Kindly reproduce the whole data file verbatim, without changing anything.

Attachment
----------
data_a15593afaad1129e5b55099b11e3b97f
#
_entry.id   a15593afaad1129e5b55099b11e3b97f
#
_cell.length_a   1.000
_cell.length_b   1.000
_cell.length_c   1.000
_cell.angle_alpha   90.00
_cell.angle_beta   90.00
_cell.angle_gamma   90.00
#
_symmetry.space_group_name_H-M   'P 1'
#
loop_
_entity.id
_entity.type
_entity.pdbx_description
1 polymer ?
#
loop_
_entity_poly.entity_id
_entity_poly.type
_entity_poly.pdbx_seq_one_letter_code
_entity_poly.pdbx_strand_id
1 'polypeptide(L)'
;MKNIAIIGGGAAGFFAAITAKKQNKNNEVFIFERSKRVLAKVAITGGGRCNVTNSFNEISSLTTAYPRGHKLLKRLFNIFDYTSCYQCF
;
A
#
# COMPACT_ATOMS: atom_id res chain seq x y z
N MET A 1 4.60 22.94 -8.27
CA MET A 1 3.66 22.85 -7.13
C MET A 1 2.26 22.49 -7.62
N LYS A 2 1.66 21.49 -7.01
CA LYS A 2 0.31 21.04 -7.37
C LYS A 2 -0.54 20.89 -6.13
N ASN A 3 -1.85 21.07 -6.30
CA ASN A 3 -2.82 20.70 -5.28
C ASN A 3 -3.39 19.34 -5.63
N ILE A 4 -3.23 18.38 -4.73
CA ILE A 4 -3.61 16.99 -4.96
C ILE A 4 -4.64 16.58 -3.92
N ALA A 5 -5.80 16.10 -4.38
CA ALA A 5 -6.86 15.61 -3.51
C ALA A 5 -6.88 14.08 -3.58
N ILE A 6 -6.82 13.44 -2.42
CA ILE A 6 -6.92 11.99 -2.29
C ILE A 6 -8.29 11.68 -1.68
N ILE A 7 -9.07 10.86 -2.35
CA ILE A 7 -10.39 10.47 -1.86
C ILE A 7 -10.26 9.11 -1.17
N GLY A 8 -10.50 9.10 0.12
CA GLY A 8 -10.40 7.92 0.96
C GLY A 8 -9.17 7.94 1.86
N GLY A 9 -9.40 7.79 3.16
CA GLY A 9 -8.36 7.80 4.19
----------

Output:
data_a15593afaad1129e5b55099b11e3b97f
#
_entry.id   a15593afaad1129e5b55099b11e3b97f
#
_cell.length_a   1.000
_cell.length_b   1.000
_cell.length_c   1.000
_cell.angle_alpha   90.00
_cell.angle_beta   90.00
_cell.angle_gamma   90.00
#
_symmetry.space_group_name_H-M   'P 1'
#
loop_
_entity.id
_entity.type
_entity.pdbx_description
1 polymer ?
#
loop_
_entity_poly.entity_id
_entity_poly.type
_entity_poly.pdbx_seq_one_letter_code
_entity_poly.pdbx_strand_id
1 'polypeptide(L)'
;MKNIAIIGGGAAGFFAAITAKKQNKNNEVFIFERSKRVLAKVAITGGGRCNVTNSFNEISSLTTAYPRGHKLLKRLFNIFDYTSCYQCF
;
A
#
# COMPACT_ATOMS: atom_id res chain seq x y z
N MET A 1 4.60 22.94 -8.27
CA MET A 1 3.66 22.85 -7.13
C MET A 1 2.26 22.49 -7.62
N LYS A 2 1.66 21.49 -7.01
CA LYS A 2 0.31 21.04 -7.37
C LYS A 2 -0.54 20.89 -6.13
N ASN A 3 -1.85 21.07 -6.30
CA ASN A 3 -2.82 20.70 -5.28
C ASN A 3 -3.39 19.34 -5.63
N ILE A 4 -3.23 18.38 -4.73
CA ILE A 4 -3.61 16.99 -4.96
C ILE A 4 -4.64 16.58 -3.92
N ALA A 5 -5.80 16.10 -4.38
CA ALA A 5 -6.86 15.61 -3.51
C ALA A 5 -6.88 14.08 -3.58
N ILE A 6 -6.82 13.44 -2.42
CA ILE A 6 -6.92 11.99 -2.29
C ILE A 6 -8.29 11.68 -1.68
N ILE A 7 -9.07 10.86 -2.35
CA ILE A 7 -10.39 10.47 -1.86
C ILE A 7 -10.26 9.11 -1.17
N GLY A 8 -10.50 9.10 0.12
CA GLY A 8 -10.40 7.92 0.96
C GLY A 8 -9.17 7.94 1.86
N GLY A 9 -9.40 7.79 3.16
CA GLY A 9 -8.36 7.80 4.19